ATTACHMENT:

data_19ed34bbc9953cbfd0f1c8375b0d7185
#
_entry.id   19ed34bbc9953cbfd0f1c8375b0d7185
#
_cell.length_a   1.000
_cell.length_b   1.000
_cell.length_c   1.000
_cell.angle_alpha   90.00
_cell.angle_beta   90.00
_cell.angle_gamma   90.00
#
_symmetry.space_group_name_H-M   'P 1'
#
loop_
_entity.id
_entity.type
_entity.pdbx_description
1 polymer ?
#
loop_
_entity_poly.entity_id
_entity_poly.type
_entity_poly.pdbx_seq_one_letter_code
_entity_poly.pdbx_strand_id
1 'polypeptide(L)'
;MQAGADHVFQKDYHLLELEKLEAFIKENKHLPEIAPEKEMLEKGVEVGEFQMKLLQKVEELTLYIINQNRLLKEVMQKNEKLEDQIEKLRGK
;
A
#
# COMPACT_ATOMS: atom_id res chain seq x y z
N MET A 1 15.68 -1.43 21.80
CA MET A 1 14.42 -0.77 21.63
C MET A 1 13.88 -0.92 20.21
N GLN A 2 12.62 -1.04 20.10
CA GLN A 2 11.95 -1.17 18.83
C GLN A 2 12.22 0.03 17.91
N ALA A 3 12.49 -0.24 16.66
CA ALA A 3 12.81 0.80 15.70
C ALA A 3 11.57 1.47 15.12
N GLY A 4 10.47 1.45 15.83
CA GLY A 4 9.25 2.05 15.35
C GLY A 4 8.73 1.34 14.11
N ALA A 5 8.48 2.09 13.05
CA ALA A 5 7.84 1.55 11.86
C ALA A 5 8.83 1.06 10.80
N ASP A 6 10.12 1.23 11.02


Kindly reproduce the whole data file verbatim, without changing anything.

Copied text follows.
data_19ed34bbc9953cbfd0f1c8375b0d7185
#
_entry.id   19ed34bbc9953cbfd0f1c8375b0d7185
#
_cell.length_a   1.000
_cell.length_b   1.000
_cell.length_c   1.000
_cell.angle_alpha   90.00
_cell.angle_beta   90.00
_cell.angle_gamma   90.00
#
_symmetry.space_group_name_H-M   'P 1'
#
loop_
_entity.id
_entity.type
_entity.pdbx_description
1 polymer ?
#
loop_
_entity_poly.entity_id
_entity_poly.type
_entity_poly.pdbx_seq_one_letter_code
_entity_poly.pdbx_strand_id
1 'polypeptide(L)'
;MQAGADHVFQKDYHLLELEKLEAFIKENKHLPEIAPEKEMLEKGVEVGEFQMKLLQKVEELTLYIINQNRLLKEVMQKNEKLEDQIEKLRGK
;
A
#
# COMPACT_ATOMS: atom_id res chain seq x y z
N MET A 1 15.68 -1.43 21.80
CA MET A 1 14.42 -0.77 21.63
C MET A 1 13.88 -0.92 20.21
N GLN A 2 12.62 -1.04 20.10
CA GLN A 2 11.95 -1.17 18.83
C GLN A 2 12.22 0.03 17.91
N ALA A 3 12.49 -0.24 16.66
CA ALA A 3 12.81 0.80 15.70
C ALA A 3 11.57 1.47 15.12
N GLY A 4 10.47 1.45 15.83
CA GLY A 4 9.25 2.05 15.35
C GLY A 4 8.73 1.34 14.11
N ALA A 5 8.48 2.09 13.05
CA ALA A 5 7.84 1.55 11.86
C ALA A 5 8.83 1.06 10.80
N ASP A 6 10.12 1.23 11.02